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How to succeed at matrix management


Flatter organisational structures can open up opportunities if you have the right mix of skills. 

Whatever happened to hierarchy? It used to be the thing everyone aspired to, clambering your way to the top of the pile with all the power and perks that went with it. There is no doubt people still want to achieve great things, however the more traditional structures of organisational leadership appear to have almost disappeared, and we are in tricky mazes of matrix management.

Flat organisation charts, project-based teams coming together and divisional structures all require a new set of skills to succeed. Interestingly this opens up opportunities for a wider group, you may no longer need to have all the skills of Neo to overcome the matrix, just some of the following.

"Don’t get caught up in petty battles over status when there is a longer term prize to be won." 

Focus on your social skills

Firstly you need to concentrate as much on your social skills as anything else. Psychologists measure skills in quotients, your intelligence is your IQ, your emotional knowledge is your EQ and your social skills are your SQ.

Traditionally IQ got you to the top. Get an Oxbridge degree and even if you were a bumptious bore you could make it. Now you won’t even get past the first interview. Emotional intelligence was the all the rage a few years ago and still has its value. The challenge is that EQ can sometimes spend too much time on introspection and not enough time on action. SQ is the key skill in matrix organisations – your social skills and ability to get disparate groups to work together and your adeptness at getting people to do the things you want them to, even if you have no line management over them. 

Understand your motivation

Second, you need to have a simple method to understand your own motivation and the motivation of others. There are many tests out on the market – Myers Briggs, Insights, DISC, Tetramap to name but a few. If you can give yourself a model of your own behaviour, then you can start to see how it might fit in with others.

The key skill here is to recognise that if you can shape your requests and interactions with others in the way that suits their style, they are both far more likely to do what you want, and will even think you are a great person to work with at the same time.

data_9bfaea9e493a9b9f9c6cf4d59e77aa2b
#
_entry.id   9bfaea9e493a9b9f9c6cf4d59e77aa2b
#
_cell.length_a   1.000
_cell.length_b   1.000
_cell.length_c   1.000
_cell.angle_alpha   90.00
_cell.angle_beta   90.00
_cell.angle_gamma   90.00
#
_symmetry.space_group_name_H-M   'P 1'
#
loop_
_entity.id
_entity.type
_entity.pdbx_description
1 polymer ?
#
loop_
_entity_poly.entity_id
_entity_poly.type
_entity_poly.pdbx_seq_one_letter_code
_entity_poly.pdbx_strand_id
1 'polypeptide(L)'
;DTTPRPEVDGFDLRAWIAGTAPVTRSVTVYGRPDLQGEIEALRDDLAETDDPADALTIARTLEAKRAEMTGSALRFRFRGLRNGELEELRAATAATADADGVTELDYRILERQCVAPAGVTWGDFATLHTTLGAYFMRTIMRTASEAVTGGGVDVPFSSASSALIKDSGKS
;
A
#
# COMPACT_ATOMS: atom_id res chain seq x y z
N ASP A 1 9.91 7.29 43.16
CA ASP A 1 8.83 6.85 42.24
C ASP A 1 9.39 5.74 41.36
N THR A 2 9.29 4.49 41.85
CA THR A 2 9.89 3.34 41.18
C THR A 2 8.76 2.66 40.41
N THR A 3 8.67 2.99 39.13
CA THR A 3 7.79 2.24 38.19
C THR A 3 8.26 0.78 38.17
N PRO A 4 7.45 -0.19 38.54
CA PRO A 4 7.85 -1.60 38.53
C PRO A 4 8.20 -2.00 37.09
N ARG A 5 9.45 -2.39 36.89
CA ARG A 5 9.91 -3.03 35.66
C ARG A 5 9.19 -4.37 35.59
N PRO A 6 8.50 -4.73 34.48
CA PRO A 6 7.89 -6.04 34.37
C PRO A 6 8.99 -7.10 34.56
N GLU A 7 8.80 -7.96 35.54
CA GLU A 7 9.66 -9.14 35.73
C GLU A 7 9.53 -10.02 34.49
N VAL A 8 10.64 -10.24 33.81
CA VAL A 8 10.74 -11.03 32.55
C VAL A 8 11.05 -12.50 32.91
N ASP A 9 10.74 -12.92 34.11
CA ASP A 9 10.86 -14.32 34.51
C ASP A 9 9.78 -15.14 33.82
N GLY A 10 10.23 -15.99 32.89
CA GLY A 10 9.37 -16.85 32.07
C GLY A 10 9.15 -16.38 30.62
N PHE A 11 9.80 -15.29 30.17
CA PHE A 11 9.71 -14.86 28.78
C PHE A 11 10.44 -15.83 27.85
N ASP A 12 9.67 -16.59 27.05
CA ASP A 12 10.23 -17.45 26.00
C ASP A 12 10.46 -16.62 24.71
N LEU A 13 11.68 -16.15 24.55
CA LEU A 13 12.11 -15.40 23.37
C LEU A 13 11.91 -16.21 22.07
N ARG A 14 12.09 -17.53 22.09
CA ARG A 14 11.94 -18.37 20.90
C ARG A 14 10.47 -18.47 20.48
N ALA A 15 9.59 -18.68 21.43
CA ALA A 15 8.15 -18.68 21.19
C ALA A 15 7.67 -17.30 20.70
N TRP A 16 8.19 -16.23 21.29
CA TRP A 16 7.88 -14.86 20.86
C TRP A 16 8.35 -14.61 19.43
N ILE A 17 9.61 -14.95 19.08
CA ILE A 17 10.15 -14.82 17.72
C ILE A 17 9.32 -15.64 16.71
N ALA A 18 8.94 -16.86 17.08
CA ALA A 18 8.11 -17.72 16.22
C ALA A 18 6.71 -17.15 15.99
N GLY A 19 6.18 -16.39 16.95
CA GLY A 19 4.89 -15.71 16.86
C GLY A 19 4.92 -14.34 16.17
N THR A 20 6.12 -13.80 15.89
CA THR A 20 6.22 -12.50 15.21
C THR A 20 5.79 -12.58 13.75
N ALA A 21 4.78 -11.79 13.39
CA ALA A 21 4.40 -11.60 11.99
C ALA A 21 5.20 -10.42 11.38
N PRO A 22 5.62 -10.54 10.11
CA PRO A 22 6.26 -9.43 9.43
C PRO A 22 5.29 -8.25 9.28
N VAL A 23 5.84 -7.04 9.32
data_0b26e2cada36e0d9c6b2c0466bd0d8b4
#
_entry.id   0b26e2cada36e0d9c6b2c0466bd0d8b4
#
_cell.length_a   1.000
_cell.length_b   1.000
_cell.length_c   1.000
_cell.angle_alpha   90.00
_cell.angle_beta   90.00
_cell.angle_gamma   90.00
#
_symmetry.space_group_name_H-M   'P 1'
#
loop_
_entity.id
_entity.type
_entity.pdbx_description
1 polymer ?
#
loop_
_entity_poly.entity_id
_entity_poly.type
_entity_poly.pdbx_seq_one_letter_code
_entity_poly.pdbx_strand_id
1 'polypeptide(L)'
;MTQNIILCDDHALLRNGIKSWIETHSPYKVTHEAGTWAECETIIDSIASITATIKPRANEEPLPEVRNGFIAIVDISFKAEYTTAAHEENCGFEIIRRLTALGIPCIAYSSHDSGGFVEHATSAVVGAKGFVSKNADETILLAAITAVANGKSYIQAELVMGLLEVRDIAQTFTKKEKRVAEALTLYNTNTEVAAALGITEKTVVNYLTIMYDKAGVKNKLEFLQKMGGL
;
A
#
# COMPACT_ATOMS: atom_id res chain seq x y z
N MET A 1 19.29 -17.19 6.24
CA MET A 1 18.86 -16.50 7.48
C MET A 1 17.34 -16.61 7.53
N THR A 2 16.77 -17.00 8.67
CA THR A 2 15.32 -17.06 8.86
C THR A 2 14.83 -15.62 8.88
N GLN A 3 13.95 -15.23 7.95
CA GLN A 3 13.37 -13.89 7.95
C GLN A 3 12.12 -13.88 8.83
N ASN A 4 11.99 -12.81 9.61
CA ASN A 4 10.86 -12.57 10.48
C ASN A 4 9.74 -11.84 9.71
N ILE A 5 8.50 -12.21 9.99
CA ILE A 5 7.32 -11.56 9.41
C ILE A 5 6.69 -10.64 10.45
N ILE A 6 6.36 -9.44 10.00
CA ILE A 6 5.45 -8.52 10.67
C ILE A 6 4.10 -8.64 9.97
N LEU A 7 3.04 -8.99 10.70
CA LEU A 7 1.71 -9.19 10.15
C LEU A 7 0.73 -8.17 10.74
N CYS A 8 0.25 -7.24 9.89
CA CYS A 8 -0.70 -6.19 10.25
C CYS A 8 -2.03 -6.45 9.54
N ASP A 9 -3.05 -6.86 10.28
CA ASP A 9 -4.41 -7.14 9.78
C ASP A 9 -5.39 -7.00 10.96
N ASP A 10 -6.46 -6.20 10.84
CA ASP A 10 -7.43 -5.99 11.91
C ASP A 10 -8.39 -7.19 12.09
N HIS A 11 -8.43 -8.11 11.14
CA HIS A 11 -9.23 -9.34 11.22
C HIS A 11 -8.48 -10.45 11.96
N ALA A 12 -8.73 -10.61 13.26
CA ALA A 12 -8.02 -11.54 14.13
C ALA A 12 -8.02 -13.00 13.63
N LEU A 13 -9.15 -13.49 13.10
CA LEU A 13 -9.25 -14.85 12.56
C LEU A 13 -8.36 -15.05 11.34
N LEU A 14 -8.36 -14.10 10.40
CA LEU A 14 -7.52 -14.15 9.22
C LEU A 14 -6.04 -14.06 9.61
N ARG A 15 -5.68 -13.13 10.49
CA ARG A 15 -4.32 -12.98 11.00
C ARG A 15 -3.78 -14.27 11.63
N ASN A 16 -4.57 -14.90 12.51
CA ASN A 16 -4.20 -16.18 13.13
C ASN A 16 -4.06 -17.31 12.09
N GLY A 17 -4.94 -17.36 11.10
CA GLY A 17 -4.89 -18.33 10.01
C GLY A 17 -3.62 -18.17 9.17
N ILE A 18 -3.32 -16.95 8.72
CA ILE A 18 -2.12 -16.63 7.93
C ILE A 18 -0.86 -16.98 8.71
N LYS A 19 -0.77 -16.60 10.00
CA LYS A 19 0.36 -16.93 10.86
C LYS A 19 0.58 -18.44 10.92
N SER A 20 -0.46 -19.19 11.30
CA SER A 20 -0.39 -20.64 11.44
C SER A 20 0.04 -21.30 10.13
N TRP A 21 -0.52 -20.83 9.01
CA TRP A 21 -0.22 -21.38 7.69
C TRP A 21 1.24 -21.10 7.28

Identify your stakeholders

Third, get really focussed on who you need to network with. Use this classic four box matrix (below) to plot out your key stakeholders. You have to name names – it is not good enough just to plot out marketing department or the Berlin office. Stakeholder management is only effective if it is up close and personal.

Once you have the names you need, then select just a few you want to work on from the woo box and a few from the wow box. Make individual plans – how often can you interact with them in the next few months? What will you say? What impression do you want them to have? Remember it does not have to be a big interaction – indeed many people don’t interact with senior folk because they are concerned they don’t have something super-important to tell them.

It is better to have several small interactions – a one-minute update on the market position, for example - rather than risking your reputation on one big presentation. Little and often is the way to build up a more solid reputation.


Think more chess than chequers

Finally,  you need to think more chess than chequers. As you will know from the film – things can get a bit complicated in the Matrix. The way that companies move and morph is often unpredictable. There were no doubt people in the News of the World hierarchy who thought for sure that 2011 could be their year for a big promotion.

If you think of your career only as chequers then you are always just trying to move forward, only being able to make those tricky backward moves when you have already become king. Chess is more like the game of modern business: people have different skills, you can build strength over time and often by sideways or backwards moves. Don’t get caught up in petty battles over status when there is a longer term prize to be won.

Of course hierarchy is not totally dead: you will always have bosses and organisational charts and reserved car parking spaces to yearn for. The good news is that these simple skills of social interaction, motivational understanding, networking and long term thinking are all skills – they can be learned.

Christopher Barrat is a motivational speaker and communications expert. He can be contacted at


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